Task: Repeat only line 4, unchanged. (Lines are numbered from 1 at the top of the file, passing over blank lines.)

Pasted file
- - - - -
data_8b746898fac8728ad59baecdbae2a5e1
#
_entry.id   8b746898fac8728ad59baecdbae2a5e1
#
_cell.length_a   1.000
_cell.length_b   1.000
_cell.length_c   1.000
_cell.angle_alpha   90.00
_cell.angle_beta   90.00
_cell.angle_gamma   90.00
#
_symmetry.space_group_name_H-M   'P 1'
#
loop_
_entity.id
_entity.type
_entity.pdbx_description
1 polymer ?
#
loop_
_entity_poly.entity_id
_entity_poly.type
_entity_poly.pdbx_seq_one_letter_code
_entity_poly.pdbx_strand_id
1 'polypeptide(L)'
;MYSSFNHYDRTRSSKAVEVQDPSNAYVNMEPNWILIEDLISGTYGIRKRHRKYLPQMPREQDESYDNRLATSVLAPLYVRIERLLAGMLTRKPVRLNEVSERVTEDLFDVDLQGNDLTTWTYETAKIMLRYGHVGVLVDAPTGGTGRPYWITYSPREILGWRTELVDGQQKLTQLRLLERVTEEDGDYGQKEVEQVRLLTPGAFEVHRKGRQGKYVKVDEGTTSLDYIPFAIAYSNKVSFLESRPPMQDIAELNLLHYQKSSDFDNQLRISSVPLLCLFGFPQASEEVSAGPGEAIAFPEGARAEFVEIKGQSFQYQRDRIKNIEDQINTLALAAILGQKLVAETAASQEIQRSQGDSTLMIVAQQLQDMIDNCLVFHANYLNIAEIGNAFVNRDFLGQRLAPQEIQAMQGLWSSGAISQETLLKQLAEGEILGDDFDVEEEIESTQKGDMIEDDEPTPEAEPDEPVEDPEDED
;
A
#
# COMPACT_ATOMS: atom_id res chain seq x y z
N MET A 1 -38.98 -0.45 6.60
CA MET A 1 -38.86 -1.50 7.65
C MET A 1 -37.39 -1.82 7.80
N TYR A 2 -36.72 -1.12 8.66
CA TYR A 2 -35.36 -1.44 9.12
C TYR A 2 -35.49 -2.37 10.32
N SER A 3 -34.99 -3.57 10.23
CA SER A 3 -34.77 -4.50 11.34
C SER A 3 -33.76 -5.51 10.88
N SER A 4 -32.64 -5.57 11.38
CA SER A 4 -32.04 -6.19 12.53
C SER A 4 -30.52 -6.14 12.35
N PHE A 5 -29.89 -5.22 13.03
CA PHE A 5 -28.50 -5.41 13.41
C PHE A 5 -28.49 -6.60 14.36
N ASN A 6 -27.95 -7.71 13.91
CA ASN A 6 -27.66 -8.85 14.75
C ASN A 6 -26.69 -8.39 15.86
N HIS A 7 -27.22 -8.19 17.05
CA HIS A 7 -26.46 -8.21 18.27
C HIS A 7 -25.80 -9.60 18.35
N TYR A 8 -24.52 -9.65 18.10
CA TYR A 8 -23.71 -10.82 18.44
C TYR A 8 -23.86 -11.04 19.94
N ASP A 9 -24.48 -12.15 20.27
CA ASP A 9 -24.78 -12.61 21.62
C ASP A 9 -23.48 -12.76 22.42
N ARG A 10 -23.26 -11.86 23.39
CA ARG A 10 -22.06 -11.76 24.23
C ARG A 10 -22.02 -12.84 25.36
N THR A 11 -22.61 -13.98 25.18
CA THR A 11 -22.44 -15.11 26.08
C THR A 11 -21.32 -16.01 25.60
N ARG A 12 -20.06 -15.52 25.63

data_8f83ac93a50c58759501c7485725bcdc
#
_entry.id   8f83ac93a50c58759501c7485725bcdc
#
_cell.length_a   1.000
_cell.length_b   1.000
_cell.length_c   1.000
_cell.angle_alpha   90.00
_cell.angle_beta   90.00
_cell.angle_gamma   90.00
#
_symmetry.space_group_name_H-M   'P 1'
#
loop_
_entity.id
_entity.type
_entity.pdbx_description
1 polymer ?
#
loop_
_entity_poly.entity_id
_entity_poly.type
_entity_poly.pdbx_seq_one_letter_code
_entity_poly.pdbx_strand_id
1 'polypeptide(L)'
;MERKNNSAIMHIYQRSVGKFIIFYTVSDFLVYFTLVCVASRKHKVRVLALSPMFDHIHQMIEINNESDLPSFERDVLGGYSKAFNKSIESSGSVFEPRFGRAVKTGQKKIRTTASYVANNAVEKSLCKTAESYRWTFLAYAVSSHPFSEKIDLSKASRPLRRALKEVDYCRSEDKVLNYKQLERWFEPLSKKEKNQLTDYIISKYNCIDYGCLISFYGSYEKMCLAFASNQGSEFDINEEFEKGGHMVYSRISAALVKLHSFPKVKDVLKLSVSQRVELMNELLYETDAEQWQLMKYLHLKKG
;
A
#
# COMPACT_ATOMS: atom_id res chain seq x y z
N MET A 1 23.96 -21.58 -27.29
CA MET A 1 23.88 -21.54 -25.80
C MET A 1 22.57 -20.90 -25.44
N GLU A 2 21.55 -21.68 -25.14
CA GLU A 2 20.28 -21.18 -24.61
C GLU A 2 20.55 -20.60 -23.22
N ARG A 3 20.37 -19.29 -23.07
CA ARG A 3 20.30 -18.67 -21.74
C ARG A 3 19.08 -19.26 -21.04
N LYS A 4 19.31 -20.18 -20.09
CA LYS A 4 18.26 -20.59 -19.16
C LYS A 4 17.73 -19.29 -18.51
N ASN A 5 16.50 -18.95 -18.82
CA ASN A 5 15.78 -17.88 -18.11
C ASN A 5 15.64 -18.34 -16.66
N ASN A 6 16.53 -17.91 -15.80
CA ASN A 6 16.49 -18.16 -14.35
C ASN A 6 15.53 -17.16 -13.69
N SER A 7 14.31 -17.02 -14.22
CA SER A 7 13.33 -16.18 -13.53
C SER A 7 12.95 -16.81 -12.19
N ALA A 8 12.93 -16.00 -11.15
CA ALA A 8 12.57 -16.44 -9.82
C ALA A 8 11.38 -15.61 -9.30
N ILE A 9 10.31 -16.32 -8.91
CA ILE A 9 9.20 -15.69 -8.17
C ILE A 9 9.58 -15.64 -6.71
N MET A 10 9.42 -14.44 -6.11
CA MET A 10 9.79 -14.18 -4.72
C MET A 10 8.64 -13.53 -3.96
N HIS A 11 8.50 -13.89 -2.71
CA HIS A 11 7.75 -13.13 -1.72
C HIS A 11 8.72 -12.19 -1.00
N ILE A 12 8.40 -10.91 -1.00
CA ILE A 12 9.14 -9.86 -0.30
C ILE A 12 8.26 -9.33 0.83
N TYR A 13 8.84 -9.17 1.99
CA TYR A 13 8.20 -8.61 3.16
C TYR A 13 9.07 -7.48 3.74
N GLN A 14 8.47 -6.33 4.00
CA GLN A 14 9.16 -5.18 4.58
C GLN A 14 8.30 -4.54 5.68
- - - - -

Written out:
#